Having just graduated from college, I am fulfilling the nightmare of most college students by returning home despite my oh-so-special college degree. I, like many other college students, fell for the deception that having a college degree would have a real-world impact, like an increased likelihood for a job.
Unfortunately, the joke is on us, College Grads. A degree seems merely a fancy gold-lettered return-ticket back home to the unwelcome arms of parents who thought that they had already gotten rid of you. Before you hang yourself with your graduation tassel, refer to the following survival tips to get your through this summer, or the next three years.
1. Avoid Degenerating To Ten-Year-Old You
Like Eleanor Roosevelt said “No one can make you feel inferior without your consent” except your family. Living under the same roof again with those who saw you through jelly sandals and braces can be a self-esteem challenge. It may be tempting to cope with old defense mechanisms like cuddling with old stuffed friends (long time no see, Curly Jr. Jr. Jr.), or slamming bedroom doors (“Leave me alone!”).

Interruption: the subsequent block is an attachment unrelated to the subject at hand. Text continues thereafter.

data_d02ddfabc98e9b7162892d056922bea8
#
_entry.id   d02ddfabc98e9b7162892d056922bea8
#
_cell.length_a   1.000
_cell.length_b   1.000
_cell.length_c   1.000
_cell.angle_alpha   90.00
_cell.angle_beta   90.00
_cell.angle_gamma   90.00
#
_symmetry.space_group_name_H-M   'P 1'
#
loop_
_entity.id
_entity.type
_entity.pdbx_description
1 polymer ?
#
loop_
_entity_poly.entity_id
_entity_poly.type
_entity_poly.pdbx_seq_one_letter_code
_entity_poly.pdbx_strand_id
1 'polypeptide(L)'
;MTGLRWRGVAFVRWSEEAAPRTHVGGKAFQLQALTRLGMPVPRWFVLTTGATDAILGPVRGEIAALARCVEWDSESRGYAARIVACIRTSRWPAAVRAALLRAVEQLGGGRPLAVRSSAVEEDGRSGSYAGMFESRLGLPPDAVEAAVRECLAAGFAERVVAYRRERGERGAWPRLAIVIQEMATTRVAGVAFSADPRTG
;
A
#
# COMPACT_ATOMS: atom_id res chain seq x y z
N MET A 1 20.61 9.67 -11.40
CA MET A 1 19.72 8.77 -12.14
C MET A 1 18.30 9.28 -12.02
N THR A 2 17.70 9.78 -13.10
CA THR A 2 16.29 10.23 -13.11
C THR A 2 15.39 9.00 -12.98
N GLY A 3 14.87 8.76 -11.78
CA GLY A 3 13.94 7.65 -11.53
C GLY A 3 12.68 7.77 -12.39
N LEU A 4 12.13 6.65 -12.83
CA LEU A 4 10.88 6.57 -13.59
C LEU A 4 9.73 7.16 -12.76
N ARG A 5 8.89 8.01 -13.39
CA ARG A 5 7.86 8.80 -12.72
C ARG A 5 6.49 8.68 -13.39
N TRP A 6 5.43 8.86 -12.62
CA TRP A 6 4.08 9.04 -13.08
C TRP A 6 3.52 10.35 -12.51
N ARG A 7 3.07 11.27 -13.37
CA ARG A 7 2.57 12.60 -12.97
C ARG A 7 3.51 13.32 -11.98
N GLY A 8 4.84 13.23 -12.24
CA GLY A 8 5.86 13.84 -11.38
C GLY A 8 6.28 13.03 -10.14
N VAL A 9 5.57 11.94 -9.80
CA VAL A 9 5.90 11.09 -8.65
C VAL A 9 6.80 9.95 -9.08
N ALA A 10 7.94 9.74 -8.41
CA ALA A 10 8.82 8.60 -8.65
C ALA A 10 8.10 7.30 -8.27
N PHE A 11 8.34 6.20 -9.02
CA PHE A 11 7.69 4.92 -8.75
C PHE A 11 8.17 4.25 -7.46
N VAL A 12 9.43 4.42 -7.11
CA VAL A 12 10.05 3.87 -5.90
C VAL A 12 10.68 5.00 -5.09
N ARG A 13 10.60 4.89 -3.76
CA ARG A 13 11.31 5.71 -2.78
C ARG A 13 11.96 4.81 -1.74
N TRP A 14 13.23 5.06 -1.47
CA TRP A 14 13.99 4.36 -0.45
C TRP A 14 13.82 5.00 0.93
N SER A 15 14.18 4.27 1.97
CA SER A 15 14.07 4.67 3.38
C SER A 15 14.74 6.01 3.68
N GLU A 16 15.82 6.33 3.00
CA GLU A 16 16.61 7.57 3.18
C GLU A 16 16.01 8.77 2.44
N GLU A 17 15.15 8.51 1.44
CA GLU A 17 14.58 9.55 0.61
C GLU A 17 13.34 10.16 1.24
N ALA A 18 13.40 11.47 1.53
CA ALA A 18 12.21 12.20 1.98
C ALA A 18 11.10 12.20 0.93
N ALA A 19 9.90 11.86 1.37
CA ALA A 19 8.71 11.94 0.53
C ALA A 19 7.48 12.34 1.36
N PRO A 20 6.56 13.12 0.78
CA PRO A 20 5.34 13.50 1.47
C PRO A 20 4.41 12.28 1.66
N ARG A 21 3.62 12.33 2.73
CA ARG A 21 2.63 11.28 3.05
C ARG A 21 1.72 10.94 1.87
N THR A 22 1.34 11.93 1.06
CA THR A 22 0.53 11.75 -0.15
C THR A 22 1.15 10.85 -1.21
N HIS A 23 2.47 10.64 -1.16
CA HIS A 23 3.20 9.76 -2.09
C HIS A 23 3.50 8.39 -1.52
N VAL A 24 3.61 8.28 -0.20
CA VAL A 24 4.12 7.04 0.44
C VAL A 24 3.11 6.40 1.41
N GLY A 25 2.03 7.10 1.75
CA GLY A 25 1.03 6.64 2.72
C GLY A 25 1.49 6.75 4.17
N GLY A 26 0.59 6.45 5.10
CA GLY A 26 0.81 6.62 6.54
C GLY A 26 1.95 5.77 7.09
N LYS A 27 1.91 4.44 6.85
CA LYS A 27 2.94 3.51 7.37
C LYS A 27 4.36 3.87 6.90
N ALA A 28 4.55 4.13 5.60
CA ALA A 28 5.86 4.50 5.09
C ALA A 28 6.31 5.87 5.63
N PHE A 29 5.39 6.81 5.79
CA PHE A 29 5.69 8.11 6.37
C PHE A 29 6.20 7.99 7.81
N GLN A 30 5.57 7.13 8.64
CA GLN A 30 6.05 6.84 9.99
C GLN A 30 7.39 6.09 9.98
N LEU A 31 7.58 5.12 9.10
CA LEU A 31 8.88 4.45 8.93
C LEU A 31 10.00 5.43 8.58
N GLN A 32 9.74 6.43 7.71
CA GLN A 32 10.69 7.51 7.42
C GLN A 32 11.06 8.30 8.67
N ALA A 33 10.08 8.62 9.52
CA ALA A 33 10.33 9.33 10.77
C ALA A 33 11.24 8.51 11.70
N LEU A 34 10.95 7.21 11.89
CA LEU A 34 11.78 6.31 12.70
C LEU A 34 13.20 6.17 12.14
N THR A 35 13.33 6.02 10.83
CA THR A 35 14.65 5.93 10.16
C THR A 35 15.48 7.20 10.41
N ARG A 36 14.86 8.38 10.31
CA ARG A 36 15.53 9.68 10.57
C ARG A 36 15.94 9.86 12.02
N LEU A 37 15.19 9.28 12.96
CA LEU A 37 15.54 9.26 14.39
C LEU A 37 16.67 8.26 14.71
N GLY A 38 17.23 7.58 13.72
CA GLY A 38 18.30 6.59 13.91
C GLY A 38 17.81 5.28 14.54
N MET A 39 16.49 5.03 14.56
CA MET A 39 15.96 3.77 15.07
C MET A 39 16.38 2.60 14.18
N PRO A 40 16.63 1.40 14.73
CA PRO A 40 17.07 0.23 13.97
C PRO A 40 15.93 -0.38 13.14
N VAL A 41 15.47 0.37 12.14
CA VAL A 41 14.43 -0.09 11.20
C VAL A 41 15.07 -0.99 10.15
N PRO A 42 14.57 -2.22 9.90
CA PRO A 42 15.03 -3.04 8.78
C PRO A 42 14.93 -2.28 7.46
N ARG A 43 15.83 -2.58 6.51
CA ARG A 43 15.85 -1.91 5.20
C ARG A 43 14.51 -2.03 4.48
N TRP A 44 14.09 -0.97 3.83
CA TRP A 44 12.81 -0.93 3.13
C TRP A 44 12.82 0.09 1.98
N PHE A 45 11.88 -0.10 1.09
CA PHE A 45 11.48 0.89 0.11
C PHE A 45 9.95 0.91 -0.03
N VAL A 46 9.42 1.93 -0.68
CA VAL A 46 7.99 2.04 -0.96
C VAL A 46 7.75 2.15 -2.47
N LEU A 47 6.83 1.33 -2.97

Whatever you do, don’t do this. Reacting like ten-year-old you is a downward spiral that will end in self-loathing and, possibly, a demotion to the basement. Spiders!
2. Hold Onto Your Friends
While it may be tempting to mute your cell phone, this is a time where the moral support of your friends is more necessary than a bottle of Jose Cuervo. Resist alcohol and afternoon naps. Accept invitations to parties. Dial up fellow home-sufferers or, better yet, friends who have made it on the other side of living with their parents. Holy autonomy! Commiserate with those in your situation, and be inspired by those who aren’t.
If finances are holding you back from your own apartment, refer to the Craigslist job section before Netflix. Resist the urge to waste time because the more time you waste, the longer you live at the mercy of your family. Not that you don’t love waking up to “Do You Wanna Build a Snowman?” or having your days narrated by your mother.
4. Appreciate Your Family
Fighting over the toaster is better than fighting for sleeping space on a park bench. Face it: there are worse scenarios. This is not the end, so put away the butter knives. Be grateful that you have a family to annoy the heck out of you, and try to enjoy them. Read some poetry together. Play Go Fish. Listen to old family histories. It’s not exactly tequila shots at Blue Grass Night, but it’s not an eight AM’er either.
5. Consider Your Accomplishments
While mourning for the great person you thought you would be by now (like someone with a job and an apartment), try to consider the okay-ish person you are now. You got through a lot of classes (roughly 124 credits). That’s not nothing. Consider life beyond the threshold of this familial black hole. After all, you do have a degree. There must be something you can do with it.